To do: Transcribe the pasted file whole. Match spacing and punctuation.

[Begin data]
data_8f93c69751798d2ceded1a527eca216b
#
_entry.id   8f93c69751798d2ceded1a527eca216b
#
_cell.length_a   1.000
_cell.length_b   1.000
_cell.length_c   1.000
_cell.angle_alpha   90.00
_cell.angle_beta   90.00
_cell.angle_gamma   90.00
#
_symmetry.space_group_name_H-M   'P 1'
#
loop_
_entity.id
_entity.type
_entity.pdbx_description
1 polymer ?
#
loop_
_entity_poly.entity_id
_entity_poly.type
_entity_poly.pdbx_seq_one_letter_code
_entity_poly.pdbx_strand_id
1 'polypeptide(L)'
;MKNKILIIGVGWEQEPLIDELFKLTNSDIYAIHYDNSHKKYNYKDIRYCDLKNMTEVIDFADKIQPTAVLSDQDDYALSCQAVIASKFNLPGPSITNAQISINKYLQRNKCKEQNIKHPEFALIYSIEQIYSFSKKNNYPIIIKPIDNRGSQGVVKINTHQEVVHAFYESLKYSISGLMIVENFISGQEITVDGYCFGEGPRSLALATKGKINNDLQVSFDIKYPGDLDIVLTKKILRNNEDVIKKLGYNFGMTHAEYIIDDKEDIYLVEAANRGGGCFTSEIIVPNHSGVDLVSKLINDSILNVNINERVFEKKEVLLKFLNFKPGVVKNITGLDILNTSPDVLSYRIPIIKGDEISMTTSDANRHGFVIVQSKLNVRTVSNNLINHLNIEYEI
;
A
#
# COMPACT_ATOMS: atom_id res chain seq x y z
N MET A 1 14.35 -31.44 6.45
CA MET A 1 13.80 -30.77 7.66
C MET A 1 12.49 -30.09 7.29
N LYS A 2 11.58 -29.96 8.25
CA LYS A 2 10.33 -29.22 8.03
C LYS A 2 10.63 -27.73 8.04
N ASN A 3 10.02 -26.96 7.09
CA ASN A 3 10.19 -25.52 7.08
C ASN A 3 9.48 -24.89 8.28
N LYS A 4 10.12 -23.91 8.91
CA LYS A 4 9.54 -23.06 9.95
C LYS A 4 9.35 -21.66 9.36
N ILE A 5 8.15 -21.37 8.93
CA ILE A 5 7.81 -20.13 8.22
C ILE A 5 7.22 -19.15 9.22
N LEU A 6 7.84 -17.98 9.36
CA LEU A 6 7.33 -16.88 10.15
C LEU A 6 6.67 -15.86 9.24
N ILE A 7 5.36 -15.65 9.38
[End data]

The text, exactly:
data_8f93c69751798d2ceded1a527eca216b
#
_entry.id   8f93c69751798d2ceded1a527eca216b
#
_cell.length_a   1.000
_cell.length_b   1.000
_cell.length_c   1.000
_cell.angle_alpha   90.00
_cell.angle_beta   90.00
_cell.angle_gamma   90.00
#
_symmetry.space_group_name_H-M   'P 1'
#
loop_
_entity.id
_entity.type
_entity.pdbx_description
1 polymer ?
#
loop_
_entity_poly.entity_id
_entity_poly.type
_entity_poly.pdbx_seq_one_letter_code
_entity_poly.pdbx_strand_id
1 'polypeptide(L)'
;MKNKILIIGVGWEQEPLIDELFKLTNSDIYAIHYDNSHKKYNYKDIRYCDLKNMTEVIDFADKIQPTAVLSDQDDYALSCQAVIASKFNLPGPSITNAQISINKYLQRNKCKEQNIKHPEFALIYSIEQIYSFSKKNNYPIIIKPIDNRGSQGVVKINTHQEVVHAFYESLKYSISGLMIVENFISGQEITVDGYCFGEGPRSLALATKGKINNDLQVSFDIKYPGDLDIVLTKKILRNNEDVIKKLGYNFGMTHAEYIIDDKEDIYLVEAANRGGGCFTSEIIVPNHSGVDLVSKLINDSILNVNINERVFEKKEVLLKFLNFKPGVVKNITGLDILNTSPDVLSYRIPIIKGDEISMTTSDANRHGFVIVQSKLNVRTVSNNLINHLNIEYEI
;
A
#
# COMPACT_ATOMS: atom_id res chain seq x y z
N MET A 1 14.35 -31.44 6.45
CA MET A 1 13.80 -30.77 7.66
C MET A 1 12.49 -30.09 7.29
N LYS A 2 11.58 -29.96 8.25
CA LYS A 2 10.33 -29.22 8.03
C LYS A 2 10.63 -27.73 8.04
N ASN A 3 10.02 -26.96 7.09
CA ASN A 3 10.19 -25.52 7.08
C ASN A 3 9.48 -24.89 8.28
N LYS A 4 10.12 -23.91 8.91
CA LYS A 4 9.54 -23.06 9.95
C LYS A 4 9.35 -21.66 9.36
N ILE A 5 8.15 -21.37 8.93
CA ILE A 5 7.81 -20.13 8.22
C ILE A 5 7.22 -19.15 9.22
N LEU A 6 7.84 -17.98 9.36
CA LEU A 6 7.33 -16.88 10.15
C LEU A 6 6.67 -15.86 9.24
N ILE A 7 5.36 -15.65 9.38